Have you met people who get really excited when it is time to deal with conflict and need to go and confront the person(s) involved?
Me neither; maybe they exist, but they’re hard to come by if they do.
Some folks, commonly known as ‘Counter-Attackers’, seem to have a knack for bringing up and immediately dealing with the things that hurt their feelings, put them down, or just rubbed them the wrong way.
To be totally transparent, I can sometimes envy them; their courage, their ability to fire back and speak up for themselves.
Rather than ‘Counter Attacking’, my default, after some sort of an altercation, can be avoidance; wishing and sometimes pretending that ‘it’ didn’t happen.
When engaged in avoidance, conflict is:
Your life with all conflicts resolved
At times, It can feel like we’d rather do anything than confront our issues and work them through completely.
Would you say you’re more on the counter-attacker (let’s deal with it now) or avoidance (let’s deal with it later, WAY later) side of the spectrum?
If you had to list out one or two of the greatest conflicts in your life right now, what would they be?
What would your life be like with those completely resolved and dealt with?
What would be possible for you if you learned to deal with conflict better and not be so intimidated by it?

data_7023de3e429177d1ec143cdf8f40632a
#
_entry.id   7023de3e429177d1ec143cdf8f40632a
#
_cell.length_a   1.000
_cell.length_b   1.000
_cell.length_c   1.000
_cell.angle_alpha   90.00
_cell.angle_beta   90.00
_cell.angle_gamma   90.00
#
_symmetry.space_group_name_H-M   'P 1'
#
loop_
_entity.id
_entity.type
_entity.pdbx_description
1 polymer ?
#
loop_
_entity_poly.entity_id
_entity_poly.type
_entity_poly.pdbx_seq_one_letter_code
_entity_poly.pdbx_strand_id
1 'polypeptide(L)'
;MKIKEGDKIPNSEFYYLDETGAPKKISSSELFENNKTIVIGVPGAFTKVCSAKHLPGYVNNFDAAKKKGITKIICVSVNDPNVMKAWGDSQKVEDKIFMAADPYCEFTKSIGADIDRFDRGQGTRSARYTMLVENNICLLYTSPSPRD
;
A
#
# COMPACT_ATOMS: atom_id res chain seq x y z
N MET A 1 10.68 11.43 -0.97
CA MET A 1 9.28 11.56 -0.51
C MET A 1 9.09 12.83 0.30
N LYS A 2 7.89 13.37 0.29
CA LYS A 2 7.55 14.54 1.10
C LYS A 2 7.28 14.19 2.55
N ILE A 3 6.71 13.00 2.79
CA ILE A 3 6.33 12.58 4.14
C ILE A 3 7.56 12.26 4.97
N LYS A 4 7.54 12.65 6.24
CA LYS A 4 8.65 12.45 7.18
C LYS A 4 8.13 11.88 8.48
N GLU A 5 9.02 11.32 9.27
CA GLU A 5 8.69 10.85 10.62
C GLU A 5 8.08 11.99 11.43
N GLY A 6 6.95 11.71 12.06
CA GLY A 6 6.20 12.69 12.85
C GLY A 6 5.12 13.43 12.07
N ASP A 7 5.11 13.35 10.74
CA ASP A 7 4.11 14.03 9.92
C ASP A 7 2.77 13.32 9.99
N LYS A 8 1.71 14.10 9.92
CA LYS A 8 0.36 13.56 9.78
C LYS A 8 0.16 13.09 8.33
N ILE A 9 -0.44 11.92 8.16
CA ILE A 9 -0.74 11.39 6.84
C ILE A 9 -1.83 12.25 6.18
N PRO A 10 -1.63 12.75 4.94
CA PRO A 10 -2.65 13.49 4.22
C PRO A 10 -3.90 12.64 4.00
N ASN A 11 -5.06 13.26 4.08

Conflict versus Tension
My friend Titus Kahoutek, wrote the following:
Conflict, in my mind, historically, meant something was broken in a relationship.
Conflict was bad, and best avoided.
The truth I am discovering is that the dance of conflict, IS the art of relationship.
In conflict we have the opportunity to build trust, intimacy, and shared understanding.
In conflict we stand face to face and wrangle around an issue.
At its best, conflict, done well, is a piece of beauty and moves our relationships forward.
In the absence of conflict, tension grows. This seems to be where the problem begins.
Tension is generated in a relationship when we pull away from a point of conflict.
Ignoring, or avoiding conflict inevitably amplifies tension until there is a breakdown.
Addressing the conflict will mobilize stagnation, discharge the tension and inevitably lead to a breakthrough.
I really appreciated his article. It captures the idea of conflict being ‘built into’ all of our relationships verses this ugly three-eyed monster that comes out of nowhere that causes us to flee and hide.
Conflict is good – it is the catalyst that will take the relationship to its new next level.
What would be a powerful, loving conflict for you to engage in that would mobilize stagnant energies, build closeness and unity, and move you closer to your desired destination?
How do you cultivate your conflicts?
The good news for conflict avoiders is that conflict doesn’t have to be all about you and it doesn’t need to be internalized!
It is a beautiful and inevitable part of every relationship that you are in, and it helps the relationship to grow and bear fruit.
Make sure you stay tuned for part 2 of the ‘Good News for Conflict Avoiders’ blog series.
If you don’t want to wait and would like to have a conversation about this, please reach out to me at firstname.lastname@example.org.